PhotoRoom: Two-minute review
Removing backgrounds from images used to mean manually masking subjects. Adding different backdrops and drop shadows required a deft touch, too. Not with PhotoRoom: harnessing the power of AI, it automates the background removal process and makes it a cinch to place people and products in new settings, complete with accurate shadows.
Available as a mobile app for iOS and Android, as well as a web-based tool, it has the potential to revolutionize promotional imagery for online businesses. With just a few taps, PhotoRoom makes it possible to cut out subjects, place them against virtual backgrounds, and then export them at the perfect size for different social platforms.
A Pro subscription removes the PhotoRoom logo from high-resolution exports, unlocks powerful batch editing support, and grants access to a catalog of templates covering everything from birthday cards to seasonal sales. You can make mock magazine covers, create studio-style imagery for your online store, or instantly upgrade your marketing graphics – all without expert knowledge of design software. It can even transform self-portraits into headshots that pass for professional.
It’s easy to use, yet the results are broadly believable. While it’s not infallible, PhotoRoom is impressively effective at matching backgrounds and shadows to the lighting of your original subject. And though not every virtual backdrop is photorealistic, the majority give the impression of genuine placement within the scene – or at least that the image has been professionally produced. If PhotoRoom’s presets don’t fit the bill, you can generate custom backgrounds using simple text prompts, giving you theoretically infinite possibilities.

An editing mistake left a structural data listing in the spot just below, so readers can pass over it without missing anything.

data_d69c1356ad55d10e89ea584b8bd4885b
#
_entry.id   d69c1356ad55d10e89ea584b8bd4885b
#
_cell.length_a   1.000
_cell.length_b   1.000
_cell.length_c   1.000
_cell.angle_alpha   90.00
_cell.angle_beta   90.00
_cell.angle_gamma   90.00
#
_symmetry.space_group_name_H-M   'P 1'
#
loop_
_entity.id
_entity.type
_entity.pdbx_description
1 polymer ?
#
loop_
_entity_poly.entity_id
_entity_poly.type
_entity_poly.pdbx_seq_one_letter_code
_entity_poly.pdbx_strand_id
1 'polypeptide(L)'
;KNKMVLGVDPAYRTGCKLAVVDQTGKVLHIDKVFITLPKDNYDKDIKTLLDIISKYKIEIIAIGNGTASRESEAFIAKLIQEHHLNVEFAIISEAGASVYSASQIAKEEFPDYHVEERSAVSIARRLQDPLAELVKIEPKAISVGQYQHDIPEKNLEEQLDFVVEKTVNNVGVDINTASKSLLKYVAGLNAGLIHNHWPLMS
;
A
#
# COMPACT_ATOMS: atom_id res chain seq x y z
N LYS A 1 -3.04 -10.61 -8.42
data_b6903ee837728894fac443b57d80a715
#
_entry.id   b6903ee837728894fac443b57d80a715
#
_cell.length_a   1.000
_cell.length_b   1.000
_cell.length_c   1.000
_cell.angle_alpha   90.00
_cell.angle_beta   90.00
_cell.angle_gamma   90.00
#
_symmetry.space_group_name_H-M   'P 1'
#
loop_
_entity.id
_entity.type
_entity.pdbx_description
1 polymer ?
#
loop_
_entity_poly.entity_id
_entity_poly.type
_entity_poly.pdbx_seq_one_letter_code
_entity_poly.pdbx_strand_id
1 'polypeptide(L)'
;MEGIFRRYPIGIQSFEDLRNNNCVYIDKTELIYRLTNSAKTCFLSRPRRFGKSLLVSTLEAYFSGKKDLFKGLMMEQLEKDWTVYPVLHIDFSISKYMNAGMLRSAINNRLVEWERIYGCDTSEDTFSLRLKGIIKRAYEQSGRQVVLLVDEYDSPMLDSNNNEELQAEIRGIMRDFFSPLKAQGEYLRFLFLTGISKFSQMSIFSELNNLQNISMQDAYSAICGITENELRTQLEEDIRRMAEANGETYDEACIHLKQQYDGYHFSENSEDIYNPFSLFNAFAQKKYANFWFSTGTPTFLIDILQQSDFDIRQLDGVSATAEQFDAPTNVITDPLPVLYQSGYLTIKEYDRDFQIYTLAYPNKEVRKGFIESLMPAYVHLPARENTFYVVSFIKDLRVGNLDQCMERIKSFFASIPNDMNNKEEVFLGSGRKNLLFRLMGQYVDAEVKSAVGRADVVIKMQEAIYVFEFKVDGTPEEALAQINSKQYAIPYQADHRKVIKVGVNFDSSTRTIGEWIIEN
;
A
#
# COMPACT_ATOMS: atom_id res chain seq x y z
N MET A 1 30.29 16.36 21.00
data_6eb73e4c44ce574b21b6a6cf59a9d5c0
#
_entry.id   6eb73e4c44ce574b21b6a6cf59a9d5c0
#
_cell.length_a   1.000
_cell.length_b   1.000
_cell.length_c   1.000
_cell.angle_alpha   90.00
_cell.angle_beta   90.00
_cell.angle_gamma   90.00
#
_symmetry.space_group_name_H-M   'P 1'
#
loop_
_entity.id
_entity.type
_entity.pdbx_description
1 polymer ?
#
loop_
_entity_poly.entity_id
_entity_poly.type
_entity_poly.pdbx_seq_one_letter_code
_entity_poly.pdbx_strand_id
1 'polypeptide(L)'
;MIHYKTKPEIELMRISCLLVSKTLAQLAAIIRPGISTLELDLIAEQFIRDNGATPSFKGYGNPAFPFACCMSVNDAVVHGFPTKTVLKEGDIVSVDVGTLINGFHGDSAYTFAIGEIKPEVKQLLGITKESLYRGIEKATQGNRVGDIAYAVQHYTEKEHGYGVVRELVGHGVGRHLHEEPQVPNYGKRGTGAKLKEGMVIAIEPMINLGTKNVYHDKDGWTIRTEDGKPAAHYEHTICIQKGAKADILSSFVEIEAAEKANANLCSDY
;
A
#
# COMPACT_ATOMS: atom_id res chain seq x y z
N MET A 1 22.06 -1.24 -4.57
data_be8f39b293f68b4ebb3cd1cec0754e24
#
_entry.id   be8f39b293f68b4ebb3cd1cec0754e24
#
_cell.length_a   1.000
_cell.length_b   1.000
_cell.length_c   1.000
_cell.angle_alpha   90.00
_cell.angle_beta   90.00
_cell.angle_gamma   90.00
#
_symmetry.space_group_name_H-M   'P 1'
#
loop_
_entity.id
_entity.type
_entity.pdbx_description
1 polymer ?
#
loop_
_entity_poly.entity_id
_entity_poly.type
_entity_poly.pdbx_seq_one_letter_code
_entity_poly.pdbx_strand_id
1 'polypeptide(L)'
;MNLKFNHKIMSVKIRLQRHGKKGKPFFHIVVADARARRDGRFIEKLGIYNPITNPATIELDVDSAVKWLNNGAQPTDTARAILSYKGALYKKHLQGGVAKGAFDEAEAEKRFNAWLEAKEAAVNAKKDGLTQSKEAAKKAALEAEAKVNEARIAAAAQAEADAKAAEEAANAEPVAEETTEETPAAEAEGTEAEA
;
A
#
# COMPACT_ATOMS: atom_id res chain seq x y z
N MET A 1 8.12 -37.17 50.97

With layered editing, including the option to place and edit text and graphics, PhotoRoom firmly plants its flag as an alternative to Adobe Express – a rival web-based design tool with AI features from the maker of Photoshop. Editing professionals may find some limitations, but for most users, PhotoRoom is slick, quick, and surprisingly powerful.
If you only want to separate subjects from their backgrounds, there are cheaper – and even free – alternatives. Equally, if you want a fully-fledged image editing solution, you should look at our round-up of the best photo editors.
But if you want an accessible toolkit that lets you rapidly generate pro-grade promotional imagery, and seamlessly place your subjects within a vast library of settings – all from your smartphone or web browser – PhotoRoom is well worth the cost of a monthly subscription.
PhotoRoom: Pricing & availability
- Weekly prices start at $4.99 / £3.99 / AU$17.99
- Many features are available for free, including background removal
- Pro subscription removes branding and unlocks full feature set
PhotoRoom is available as a smartphone app for iOS and Android and online via the PhotoRoom website. Many of its features can be accessed without a subscription, including the background and object removal tools. With the free version, you are limited to 250 image exports, all of which will be watermarked with the PhotoRoom logo.
If you plan to use PhotoRoom for your business, you’ll probably want to pay for the additional features included with a Pro subscription. Paying for full access removes the PhotoRoom logo and export cap. It also unlocks batch editing, design resizing, and high-resolution exports, as well as the full collection of instant backgrounds.
Pricing for the Pro plan varies based on the frequency of the renewal period you choose. In the US, the rolling weekly plan costs $4.99, while the annual plan costs $89.99 per year. In the UK, you can subscribe for £3.99 a week or £69.99 a year. In Australia, the weekly cost is AU$17.99, while the yearly price comes in at AU$139.99.
PhotoRoom offers a free trial of the Pro features through its smartphone apps. Be aware that this will auto-renew if not cancelled before the end of the trial.
PhotoRoom: Interface & tools
- PhotoRoom can be accessed using the app or via the web
- Simple, icon-based interface is easy to use and understand
- One-click templates and AI backgrounds can be easily edited
Whether you use PhotoRoom on the web or through the smartphone app, the core user experience is very similar. The icon-based interface is designed to be simple and self-explanatory, even if you’ve never used a photo editor or any kind of graphic design software.